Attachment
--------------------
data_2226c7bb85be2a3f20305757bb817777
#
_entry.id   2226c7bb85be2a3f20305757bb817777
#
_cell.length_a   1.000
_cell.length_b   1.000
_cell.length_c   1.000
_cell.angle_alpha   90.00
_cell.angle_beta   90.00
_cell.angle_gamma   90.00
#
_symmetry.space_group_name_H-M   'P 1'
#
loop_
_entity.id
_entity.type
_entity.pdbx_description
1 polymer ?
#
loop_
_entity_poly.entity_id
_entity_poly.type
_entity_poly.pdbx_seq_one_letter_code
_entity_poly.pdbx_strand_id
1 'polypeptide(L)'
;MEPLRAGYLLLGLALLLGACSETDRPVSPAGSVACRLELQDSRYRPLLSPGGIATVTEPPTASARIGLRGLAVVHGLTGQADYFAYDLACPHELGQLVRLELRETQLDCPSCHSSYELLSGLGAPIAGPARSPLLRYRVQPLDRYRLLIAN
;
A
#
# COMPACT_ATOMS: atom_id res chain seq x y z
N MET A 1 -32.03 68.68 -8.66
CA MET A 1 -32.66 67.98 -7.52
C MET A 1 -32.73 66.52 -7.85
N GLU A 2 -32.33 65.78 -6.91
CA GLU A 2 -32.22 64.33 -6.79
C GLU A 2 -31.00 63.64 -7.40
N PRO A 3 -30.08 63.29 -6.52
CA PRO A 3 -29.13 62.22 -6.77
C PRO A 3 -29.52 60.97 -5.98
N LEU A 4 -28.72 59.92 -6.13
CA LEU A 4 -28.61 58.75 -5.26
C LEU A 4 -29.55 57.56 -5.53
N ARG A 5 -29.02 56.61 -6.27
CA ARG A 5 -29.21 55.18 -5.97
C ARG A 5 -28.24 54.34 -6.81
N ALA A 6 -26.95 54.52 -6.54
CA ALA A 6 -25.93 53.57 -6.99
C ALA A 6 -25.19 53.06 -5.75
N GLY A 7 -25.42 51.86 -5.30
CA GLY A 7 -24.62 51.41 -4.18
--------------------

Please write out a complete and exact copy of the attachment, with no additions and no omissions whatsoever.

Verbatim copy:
data_2226c7bb85be2a3f20305757bb817777
#
_entry.id   2226c7bb85be2a3f20305757bb817777
#
_cell.length_a   1.000
_cell.length_b   1.000
_cell.length_c   1.000
_cell.angle_alpha   90.00
_cell.angle_beta   90.00
_cell.angle_gamma   90.00
#
_symmetry.space_group_name_H-M   'P 1'
#
loop_
_entity.id
_entity.type
_entity.pdbx_description
1 polymer ?
#
loop_
_entity_poly.entity_id
_entity_poly.type
_entity_poly.pdbx_seq_one_letter_code
_entity_poly.pdbx_strand_id
1 'polypeptide(L)'
;MEPLRAGYLLLGLALLLGACSETDRPVSPAGSVACRLELQDSRYRPLLSPGGIATVTEPPTASARIGLRGLAVVHGLTGQADYFAYDLACPHELGQLVRLELRETQLDCPSCHSSYELLSGLGAPIAGPARSPLLRYRVQPLDRYRLLIAN
;
A
#
# COMPACT_ATOMS: atom_id res chain seq x y z
N MET A 1 -32.03 68.68 -8.66
CA MET A 1 -32.66 67.98 -7.52
C MET A 1 -32.73 66.52 -7.85
N GLU A 2 -32.33 65.78 -6.91
CA GLU A 2 -32.22 64.33 -6.79
C GLU A 2 -31.00 63.64 -7.40
N PRO A 3 -30.08 63.29 -6.52
CA PRO A 3 -29.13 62.22 -6.77
C PRO A 3 -29.52 60.97 -5.98
N LEU A 4 -28.72 59.92 -6.13
CA LEU A 4 -28.61 58.75 -5.26
C LEU A 4 -29.55 57.56 -5.53
N ARG A 5 -29.02 56.61 -6.27
CA ARG A 5 -29.21 55.18 -5.97
C ARG A 5 -28.24 54.34 -6.81
N ALA A 6 -26.95 54.52 -6.54
CA ALA A 6 -25.93 53.57 -6.99
C ALA A 6 -25.19 53.06 -5.75
N GLY A 7 -25.42 51.86 -5.30
CA GLY A 7 -24.62 51.41 -4.18